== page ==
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From Brooklyn, alto saxophonist Sammie Roberts interprets three jazz standards and two original compositions on this abbreviated program. His mellow tone and seamless phrasing pour delicately over the session, creating a clear atmosphere where swing rhythms and lyrical melodies unite. Preferring a no-nonsense instrumentation, Roberts works with double bass, piano and drums while including samba and bossa nova in the program for variety.
The saxophonist delivers "Summertime" gracefully with a focus on its blues shadow and the song's heavy heart. Pure and refined, he allows his keyboard player, Jimmy Roberts, to surround him with a smooth jazz fragrance. "Tell Me Why Monica," an original, moves comfortably on bossa nova twists and turns. This one features a burning electric guitar solo from Jimmy Dale that sizzles like the hot summer sun on a tropical beach. Duke Ellington's "Come Sunday" is represented through an emotional excerpt that Roberts interprets with double bass. The duo keeps this one short and sweet but passionate. "Courtney's Bounce," another original tune, and Charlie Parker's "Little Suede Shoes" give the program a strong sampling of the days when Bird was everywhere and his alto saxophone could be heard from coast to coast.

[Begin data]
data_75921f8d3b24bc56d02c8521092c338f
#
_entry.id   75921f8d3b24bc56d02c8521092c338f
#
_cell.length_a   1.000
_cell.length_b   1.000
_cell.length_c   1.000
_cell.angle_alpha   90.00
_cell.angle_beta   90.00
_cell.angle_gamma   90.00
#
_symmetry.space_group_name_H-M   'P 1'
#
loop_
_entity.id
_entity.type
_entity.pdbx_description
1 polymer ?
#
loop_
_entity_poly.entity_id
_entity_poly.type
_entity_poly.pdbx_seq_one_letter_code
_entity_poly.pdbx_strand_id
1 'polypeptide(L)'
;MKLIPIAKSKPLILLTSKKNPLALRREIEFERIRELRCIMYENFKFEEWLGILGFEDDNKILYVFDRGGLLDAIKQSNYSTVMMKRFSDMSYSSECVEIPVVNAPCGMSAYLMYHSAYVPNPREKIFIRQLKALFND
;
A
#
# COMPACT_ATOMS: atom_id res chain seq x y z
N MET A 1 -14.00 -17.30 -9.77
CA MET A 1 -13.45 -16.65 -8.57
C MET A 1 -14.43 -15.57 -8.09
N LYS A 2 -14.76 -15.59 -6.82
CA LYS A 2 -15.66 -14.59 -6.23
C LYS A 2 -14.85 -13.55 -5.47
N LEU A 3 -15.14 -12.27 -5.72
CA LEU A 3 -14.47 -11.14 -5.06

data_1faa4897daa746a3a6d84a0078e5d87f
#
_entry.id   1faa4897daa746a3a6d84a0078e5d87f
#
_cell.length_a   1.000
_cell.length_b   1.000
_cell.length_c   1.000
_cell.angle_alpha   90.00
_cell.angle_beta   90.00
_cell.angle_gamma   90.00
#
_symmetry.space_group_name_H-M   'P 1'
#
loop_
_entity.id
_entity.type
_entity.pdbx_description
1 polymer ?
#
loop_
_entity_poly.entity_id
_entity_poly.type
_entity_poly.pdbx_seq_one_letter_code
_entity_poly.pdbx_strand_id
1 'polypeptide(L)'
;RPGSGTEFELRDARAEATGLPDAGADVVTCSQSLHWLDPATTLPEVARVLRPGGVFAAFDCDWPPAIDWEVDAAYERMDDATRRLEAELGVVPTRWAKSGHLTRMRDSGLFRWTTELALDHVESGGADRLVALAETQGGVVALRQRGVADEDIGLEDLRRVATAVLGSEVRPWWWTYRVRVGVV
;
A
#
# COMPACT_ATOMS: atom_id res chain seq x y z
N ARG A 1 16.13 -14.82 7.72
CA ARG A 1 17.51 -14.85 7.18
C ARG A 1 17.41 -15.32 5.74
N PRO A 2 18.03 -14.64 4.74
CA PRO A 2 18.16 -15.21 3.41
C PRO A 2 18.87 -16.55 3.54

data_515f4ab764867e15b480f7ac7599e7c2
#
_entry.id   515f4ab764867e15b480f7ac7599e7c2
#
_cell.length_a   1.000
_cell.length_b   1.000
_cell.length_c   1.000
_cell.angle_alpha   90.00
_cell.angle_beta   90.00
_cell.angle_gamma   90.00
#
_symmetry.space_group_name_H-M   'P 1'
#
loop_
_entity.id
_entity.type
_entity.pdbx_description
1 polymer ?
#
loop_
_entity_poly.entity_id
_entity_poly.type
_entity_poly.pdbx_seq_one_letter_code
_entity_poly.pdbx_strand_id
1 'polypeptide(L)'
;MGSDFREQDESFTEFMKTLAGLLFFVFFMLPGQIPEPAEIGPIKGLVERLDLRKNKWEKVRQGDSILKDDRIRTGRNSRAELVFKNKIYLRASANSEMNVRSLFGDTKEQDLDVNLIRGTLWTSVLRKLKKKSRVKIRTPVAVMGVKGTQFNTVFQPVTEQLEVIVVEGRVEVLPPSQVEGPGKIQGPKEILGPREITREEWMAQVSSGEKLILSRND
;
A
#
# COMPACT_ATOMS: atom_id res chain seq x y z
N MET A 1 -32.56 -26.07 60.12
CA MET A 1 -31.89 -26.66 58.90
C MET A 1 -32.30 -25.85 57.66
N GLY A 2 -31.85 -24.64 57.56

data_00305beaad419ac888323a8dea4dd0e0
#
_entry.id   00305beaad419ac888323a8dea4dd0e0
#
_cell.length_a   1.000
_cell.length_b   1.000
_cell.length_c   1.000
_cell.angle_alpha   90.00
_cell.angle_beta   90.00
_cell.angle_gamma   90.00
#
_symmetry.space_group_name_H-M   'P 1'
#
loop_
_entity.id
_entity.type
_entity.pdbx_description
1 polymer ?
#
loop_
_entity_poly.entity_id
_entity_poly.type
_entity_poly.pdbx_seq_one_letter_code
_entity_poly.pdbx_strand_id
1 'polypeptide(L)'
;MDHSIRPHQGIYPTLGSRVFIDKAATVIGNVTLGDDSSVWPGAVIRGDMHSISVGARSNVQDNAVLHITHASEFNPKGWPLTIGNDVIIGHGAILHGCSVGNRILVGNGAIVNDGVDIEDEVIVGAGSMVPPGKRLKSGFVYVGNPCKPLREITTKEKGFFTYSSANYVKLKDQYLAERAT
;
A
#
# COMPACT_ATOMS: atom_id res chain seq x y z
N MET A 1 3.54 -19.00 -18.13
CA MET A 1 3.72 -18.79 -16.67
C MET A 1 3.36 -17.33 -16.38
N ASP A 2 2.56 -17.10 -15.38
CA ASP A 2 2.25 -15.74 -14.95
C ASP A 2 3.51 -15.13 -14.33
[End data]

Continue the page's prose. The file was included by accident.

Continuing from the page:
Roberts, who moved to Southern California in 1999, works the club circuit as well as the big studios. Networking comes easy when you appreciate the jazz tradition that began when Duke Ellington and George Gershwin were young, moved brashly through the bebop heyday of Charlie Parker, and eventually settled down with the colorful palette that today gives jazz its powerful allure.
Track Listing: Summertime; Tell My Why Monica; Come Sunday; Courtney's Bounce; My Little Suede Shoes.
Personnel: Sammie Roberts: alto saxophone; Jimmy Dale: electric guitar (2); Jimmy Roberts: piano, Rhodes.
I love jazz because anything is possible; it has few rules and the best jazz breaks those ones. I prefer free improv because it doesn't really have any rules at all.
I was first exposed to jazz in my teens (in the late sixties).
The first jazz record I bought was Filles de Kilimanjaro by Miles Davis, shortly followed by Extrapolation by John McLaughlin.
My advice to new listeners is to listen as widely as possible and not to make snap judgments--stick with it.